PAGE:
Coastal Geomorphology of Andesite from the Cretaceous Alisitos Formation in Baja California (Mexico)


  • Hovey C. Clark
  • Markes E. Johnson


Joint planes, blowholes, neptunian dikes, ancient rocky shores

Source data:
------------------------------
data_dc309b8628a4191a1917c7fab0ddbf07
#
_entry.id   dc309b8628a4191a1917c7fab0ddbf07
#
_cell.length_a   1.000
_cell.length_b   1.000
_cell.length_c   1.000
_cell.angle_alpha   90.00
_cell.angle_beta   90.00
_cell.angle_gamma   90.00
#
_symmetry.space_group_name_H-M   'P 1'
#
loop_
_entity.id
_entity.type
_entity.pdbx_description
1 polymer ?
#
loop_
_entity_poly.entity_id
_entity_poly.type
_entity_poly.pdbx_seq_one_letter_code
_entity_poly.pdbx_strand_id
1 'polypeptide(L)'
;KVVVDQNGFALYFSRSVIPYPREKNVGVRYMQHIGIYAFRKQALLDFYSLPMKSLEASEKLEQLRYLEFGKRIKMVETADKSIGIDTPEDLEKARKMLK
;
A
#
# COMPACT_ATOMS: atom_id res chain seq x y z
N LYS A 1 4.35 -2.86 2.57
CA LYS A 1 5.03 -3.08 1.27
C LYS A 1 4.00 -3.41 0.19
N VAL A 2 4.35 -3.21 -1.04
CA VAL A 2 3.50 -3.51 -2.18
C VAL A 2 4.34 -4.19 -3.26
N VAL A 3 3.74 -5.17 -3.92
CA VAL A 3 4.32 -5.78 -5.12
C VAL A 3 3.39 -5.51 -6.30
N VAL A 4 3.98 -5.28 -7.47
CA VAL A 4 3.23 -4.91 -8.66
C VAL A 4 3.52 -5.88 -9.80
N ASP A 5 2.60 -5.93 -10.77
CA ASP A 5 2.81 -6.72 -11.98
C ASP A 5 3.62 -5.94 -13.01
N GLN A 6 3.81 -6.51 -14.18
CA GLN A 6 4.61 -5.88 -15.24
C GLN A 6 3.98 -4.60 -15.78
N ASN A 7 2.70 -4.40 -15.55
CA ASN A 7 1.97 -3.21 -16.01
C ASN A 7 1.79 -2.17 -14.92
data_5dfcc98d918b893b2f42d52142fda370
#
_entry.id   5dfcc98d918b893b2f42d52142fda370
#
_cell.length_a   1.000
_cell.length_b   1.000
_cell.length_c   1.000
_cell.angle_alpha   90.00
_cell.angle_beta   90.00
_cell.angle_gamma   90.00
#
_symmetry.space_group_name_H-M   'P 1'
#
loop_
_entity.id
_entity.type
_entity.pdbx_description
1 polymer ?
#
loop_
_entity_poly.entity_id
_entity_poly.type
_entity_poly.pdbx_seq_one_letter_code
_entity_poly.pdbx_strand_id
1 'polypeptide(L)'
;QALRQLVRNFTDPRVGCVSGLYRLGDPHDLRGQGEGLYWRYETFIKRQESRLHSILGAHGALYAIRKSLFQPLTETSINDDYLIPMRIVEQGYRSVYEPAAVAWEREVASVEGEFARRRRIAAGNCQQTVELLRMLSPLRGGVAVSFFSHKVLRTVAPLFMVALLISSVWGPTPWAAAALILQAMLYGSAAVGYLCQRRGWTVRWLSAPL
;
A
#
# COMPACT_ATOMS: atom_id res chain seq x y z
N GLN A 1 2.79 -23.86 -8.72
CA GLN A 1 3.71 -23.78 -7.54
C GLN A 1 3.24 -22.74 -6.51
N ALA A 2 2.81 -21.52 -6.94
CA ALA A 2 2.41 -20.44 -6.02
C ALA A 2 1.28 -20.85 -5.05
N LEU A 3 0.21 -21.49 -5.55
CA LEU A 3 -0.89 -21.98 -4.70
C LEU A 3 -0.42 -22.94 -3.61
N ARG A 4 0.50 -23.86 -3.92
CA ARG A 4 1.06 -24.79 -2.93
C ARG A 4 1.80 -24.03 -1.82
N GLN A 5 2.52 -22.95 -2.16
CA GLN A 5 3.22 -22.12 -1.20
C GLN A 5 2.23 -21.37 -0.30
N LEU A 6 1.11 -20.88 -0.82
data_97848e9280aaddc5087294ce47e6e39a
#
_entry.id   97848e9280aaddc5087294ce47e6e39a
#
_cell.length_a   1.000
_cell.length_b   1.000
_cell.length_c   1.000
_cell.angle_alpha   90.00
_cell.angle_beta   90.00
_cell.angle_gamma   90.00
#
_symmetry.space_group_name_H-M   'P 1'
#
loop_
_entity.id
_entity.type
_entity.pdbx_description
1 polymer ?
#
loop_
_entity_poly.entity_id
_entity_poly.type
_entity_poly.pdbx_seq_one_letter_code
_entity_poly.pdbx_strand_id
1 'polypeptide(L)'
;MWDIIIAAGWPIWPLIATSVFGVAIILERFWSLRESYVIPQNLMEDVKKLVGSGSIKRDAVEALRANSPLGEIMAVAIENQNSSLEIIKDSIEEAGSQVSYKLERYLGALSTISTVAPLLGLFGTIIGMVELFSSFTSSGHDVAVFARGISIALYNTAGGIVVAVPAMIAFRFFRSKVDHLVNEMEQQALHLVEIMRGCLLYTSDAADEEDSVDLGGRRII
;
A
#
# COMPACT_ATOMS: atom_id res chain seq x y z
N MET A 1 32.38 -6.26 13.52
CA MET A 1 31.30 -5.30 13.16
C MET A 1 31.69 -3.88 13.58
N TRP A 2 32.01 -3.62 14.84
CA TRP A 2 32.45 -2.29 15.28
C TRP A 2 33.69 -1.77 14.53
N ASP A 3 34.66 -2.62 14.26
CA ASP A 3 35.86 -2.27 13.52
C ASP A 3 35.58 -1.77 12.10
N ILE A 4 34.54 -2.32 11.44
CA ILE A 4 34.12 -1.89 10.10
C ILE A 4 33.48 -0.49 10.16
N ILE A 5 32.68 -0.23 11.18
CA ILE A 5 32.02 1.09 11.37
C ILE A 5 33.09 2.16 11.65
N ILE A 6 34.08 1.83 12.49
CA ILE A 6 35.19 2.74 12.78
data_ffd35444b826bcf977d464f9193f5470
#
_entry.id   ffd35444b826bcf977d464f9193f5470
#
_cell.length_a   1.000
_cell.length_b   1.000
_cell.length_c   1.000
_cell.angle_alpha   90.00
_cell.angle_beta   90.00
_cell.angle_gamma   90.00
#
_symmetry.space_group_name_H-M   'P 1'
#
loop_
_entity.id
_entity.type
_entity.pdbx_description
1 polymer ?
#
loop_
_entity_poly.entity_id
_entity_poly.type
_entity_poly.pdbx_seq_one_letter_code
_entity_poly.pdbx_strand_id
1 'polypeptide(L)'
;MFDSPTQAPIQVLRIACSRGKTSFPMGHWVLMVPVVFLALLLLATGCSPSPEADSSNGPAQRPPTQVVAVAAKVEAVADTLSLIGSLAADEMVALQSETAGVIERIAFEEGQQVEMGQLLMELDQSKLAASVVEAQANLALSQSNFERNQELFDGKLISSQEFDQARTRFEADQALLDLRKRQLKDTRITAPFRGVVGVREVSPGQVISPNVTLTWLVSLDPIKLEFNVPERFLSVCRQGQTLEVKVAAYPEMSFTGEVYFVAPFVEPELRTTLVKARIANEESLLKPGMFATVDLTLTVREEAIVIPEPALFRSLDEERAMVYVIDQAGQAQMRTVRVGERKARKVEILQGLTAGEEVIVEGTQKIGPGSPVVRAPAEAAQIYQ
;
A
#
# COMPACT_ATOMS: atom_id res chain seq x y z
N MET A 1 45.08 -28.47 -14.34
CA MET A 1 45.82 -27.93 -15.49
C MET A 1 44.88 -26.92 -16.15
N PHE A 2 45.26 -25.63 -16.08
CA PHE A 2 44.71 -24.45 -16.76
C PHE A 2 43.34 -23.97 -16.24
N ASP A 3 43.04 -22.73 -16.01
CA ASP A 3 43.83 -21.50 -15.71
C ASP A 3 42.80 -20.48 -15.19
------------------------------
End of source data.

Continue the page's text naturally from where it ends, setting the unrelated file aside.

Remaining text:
Exposed along the Pacific shores of northern Baja California, Mexico, the Alisitos Formation includes a significant amount of andesite which formed during Middle Cretaceous time. In Late Cretaceous time, again in Late Pleistocene time, and now at present, these exhumed igneous rocks were and continue to be the resistant guardians of a rugged shore. The longevity of this rough coast line is at odds with traditional models of shoreline evolution. Features named herein " keyhole inlets " are joint- controlled openings in andesite headlands, eroded by intense wave shock on an open coast. They are narrow with a length to width ratio commonly between 3:1 and 7:1.Type I keyholes occur in rocks which are structurally consistent with very few joints or a multitude of chaotically oriented joints with no dominant plane of instability. Maturity of these steep-walled features is associated with the enlargement blowholes. Type II keyholes typically express much lower wall relief, forming in rocks having vertical joint planes with variable frequencies ranging between 4 and 45 joints per meter. Secondary or even tertiary joint sets may be observed at an angle subperpendicular to the first , with the result that two keyholes intersect to form an isolated sea stack. This process of coastal erosion operated on a grand scale during late Cretaceous times, when small andesite islands were separated from the mainland.